Color, 1977, 80m.
Directed by Ernst Hofbauer
Starring Linda Caroll, Helga Anders, Astrid Boner, Rolf Kochenhofer, Wolfgang Muller, Alexandra Bogojevic
Impulse Pictures (US R0 NTSC), Kinowelt (Germany R2 PAL) / WS (1.66:1) (16:9)
Have you learned everything you need to know about sexy '70s German schoolgirls yet? Not in this eleventh installment in the Schoolgirl Report saga has anything to say about it. While the tenth film hit perhaps the high water mark for sheer insanity in the series, this one settles back into the usual goofball softcore shenanigans with yet another new framing device: a frank and modern radio talk show, featuring such panelists as "Mrs. Thea Bertold, a homemaker," and "Principal Dr. Wolters," who leads a "humanistic high school." Also on hand is a police inspector to lead the discussion of how society's laws either protect or harm the kids of today, which means we get plenty of barely related examples involving teenagers getting into sexy trouble.
For example, we have an 11th grader named Martina whose catastrophic math grades have her seeking help from Rolf, the cad who sits next to her and retorts with comments like "Where does it itch, honey?" and sticks his hands down her underwear in class. A cheating accusation has her branded as a "hopeless case," but things get worse when she decides to let Rolf be her first time -- leading to heavy tutor sessions and an increasingly tragic turn of events. Next up we examine the "cruel stress" of abusive child labor laws that inflict a hardship on kids in school, as represented with 18-year-old blonde vixen Regine, who claims that her own school tutor, Werner, was recommended byher father only to turn around and sexually assault her (in front of a Great Dane, no less). Funky music, fluffy rugs, and rampant nudity ensue, but when Werner is called in by the cops, he has a different take on the events. This one's a rerun of a scenario already done to death in prior installments, but the amusing execution makes it worth seeing all the same.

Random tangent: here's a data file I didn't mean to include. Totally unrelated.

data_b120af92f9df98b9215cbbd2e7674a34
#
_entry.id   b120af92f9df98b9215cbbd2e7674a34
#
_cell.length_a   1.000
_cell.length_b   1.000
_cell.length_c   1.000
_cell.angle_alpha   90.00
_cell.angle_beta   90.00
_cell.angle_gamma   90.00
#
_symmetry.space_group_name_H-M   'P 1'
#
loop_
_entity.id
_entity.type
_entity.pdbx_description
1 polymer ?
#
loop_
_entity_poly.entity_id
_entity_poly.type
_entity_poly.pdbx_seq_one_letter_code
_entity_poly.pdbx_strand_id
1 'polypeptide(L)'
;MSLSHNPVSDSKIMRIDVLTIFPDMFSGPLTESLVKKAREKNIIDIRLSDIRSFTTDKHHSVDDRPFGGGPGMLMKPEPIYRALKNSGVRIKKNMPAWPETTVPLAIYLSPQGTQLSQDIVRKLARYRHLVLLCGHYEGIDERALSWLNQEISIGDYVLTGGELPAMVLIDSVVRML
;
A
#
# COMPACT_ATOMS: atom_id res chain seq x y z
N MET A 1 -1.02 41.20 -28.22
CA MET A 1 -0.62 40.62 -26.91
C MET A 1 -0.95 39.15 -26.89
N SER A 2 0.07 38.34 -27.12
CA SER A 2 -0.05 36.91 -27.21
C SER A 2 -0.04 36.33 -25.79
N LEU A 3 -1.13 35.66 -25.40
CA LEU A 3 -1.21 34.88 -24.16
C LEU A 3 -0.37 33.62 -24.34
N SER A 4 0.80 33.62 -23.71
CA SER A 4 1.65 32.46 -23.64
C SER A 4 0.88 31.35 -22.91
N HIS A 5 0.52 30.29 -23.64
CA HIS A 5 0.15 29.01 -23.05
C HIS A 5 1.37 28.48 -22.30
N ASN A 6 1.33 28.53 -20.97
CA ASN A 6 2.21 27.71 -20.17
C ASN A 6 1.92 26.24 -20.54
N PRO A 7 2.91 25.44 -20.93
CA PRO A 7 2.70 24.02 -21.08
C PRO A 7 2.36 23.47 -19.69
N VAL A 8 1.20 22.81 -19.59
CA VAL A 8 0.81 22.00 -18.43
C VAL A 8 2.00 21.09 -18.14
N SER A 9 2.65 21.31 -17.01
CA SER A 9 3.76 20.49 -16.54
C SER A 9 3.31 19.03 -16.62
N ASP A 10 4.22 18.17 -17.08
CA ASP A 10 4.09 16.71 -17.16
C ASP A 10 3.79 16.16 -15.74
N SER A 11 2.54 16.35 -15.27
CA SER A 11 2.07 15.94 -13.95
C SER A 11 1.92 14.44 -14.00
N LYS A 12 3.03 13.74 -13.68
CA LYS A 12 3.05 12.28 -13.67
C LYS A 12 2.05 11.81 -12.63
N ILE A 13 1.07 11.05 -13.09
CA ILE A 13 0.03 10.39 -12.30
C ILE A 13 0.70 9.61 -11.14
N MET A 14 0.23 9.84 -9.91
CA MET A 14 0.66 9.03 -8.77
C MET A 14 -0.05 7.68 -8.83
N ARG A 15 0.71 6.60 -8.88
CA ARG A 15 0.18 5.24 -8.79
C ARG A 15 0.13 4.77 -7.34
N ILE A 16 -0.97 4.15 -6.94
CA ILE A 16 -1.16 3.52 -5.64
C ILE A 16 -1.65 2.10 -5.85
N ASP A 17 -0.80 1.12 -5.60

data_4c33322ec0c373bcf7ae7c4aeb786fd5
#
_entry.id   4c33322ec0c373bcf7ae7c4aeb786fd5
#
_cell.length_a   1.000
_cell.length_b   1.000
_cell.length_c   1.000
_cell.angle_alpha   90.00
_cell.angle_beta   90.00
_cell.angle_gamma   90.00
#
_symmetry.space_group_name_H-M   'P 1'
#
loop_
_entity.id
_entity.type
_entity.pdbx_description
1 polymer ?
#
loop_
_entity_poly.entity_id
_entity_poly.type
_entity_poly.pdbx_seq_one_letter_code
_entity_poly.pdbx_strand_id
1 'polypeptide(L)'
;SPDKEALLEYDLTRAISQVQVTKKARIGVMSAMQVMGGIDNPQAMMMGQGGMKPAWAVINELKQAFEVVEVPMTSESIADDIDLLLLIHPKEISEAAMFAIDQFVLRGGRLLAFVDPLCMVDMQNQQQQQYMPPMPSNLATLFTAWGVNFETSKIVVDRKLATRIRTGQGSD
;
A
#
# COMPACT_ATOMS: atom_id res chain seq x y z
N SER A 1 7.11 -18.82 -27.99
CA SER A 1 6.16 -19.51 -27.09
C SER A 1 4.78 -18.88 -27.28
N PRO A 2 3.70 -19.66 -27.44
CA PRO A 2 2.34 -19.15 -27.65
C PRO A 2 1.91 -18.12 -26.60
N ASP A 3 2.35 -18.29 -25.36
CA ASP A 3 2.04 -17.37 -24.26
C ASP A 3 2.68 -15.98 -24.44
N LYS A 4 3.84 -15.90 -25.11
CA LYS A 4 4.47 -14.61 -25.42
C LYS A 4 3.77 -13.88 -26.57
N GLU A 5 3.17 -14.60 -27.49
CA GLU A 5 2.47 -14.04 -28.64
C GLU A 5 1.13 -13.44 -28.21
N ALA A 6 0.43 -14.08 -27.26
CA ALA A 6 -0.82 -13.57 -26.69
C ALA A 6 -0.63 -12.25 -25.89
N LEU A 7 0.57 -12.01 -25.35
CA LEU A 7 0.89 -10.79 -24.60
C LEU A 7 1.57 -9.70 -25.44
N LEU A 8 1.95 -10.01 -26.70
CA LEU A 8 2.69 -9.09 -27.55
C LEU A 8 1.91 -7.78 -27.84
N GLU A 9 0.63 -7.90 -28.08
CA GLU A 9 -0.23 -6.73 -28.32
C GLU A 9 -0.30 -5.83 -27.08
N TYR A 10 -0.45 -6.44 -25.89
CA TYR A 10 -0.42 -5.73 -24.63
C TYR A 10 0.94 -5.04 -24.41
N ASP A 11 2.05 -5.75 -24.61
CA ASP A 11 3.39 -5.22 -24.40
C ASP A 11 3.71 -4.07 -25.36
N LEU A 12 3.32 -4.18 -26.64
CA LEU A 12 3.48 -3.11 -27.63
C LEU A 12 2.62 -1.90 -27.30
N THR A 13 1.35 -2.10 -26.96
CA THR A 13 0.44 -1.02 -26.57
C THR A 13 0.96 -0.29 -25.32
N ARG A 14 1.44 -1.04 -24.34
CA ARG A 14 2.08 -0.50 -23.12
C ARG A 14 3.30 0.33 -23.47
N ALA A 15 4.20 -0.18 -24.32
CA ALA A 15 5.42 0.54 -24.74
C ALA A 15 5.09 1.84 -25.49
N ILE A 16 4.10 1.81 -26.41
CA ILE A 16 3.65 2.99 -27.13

Our third story comes from one of the sound board operators, Gila, who spills her own sordid secret while everyone's taking a smoke break. At the age of sixteen, she started exploring her body in front of the mirror and turned into a sex machine, bringing along her best friend Gabi to a foursome in a barn with a couple of male friends. Unfortunately the combination of weak rafters and a ton of paint buckets conspire to turn their escapade into a disaster. Back on the air, the debate over the importance of virginity versus the price of sexual repression is dramatized in the tale of Michaela Rautenberg, a good but lonely student living alone with her ailing mom. She decides to hurl herself off a bridge (wearing groovy go go boots) and leaves behind a suicide note, which her teacher finds just in time to stop her. She shares the shameful secret that drove her to such a desperate act, involving sexual slavery and a bunch of hairy motorcycle thugs in black leather. But doesn't it always? Finally a young virgin named Heidi is accused by her friends of playing "the iron maiden" while they look at erotic ancient art in their textbooks. The girls all swap stories about how they lost it, including another barn incident and a run in with a cousin (leading to the immortal line, "Do you know his noodle?"), before Heidi finally gets her shot at happiness herself. Finally we learn the moral of this whole enterprise: "Young people have a right to love, and our schoolgirls, about whom exaggerated rumors are far too often spread, will certainly become loving wives and good mothers." Take notes, everyone!
Exactly why the German title of this film is Trying Beats Studying is anyone's guess, but this film was shown in cut form in America as Naughty Freshmen and also turned up on VHS as Blue Dreams. It's not the most explicit film in the series by a long shot, but there's still an avalanche of female exposure here and enough genial goofiness to make it a solid entry. As usual, the 1.66:1 anamorphic DVD from Impulse is on the desaturated side but looks fine for the most part, once you get past the typically rough opening credits probably spliced in from a random release print. The optional English subtitles for the original German audio (the sole option) are, as usual, highly quotable.
Reviewed on November 11, 2013.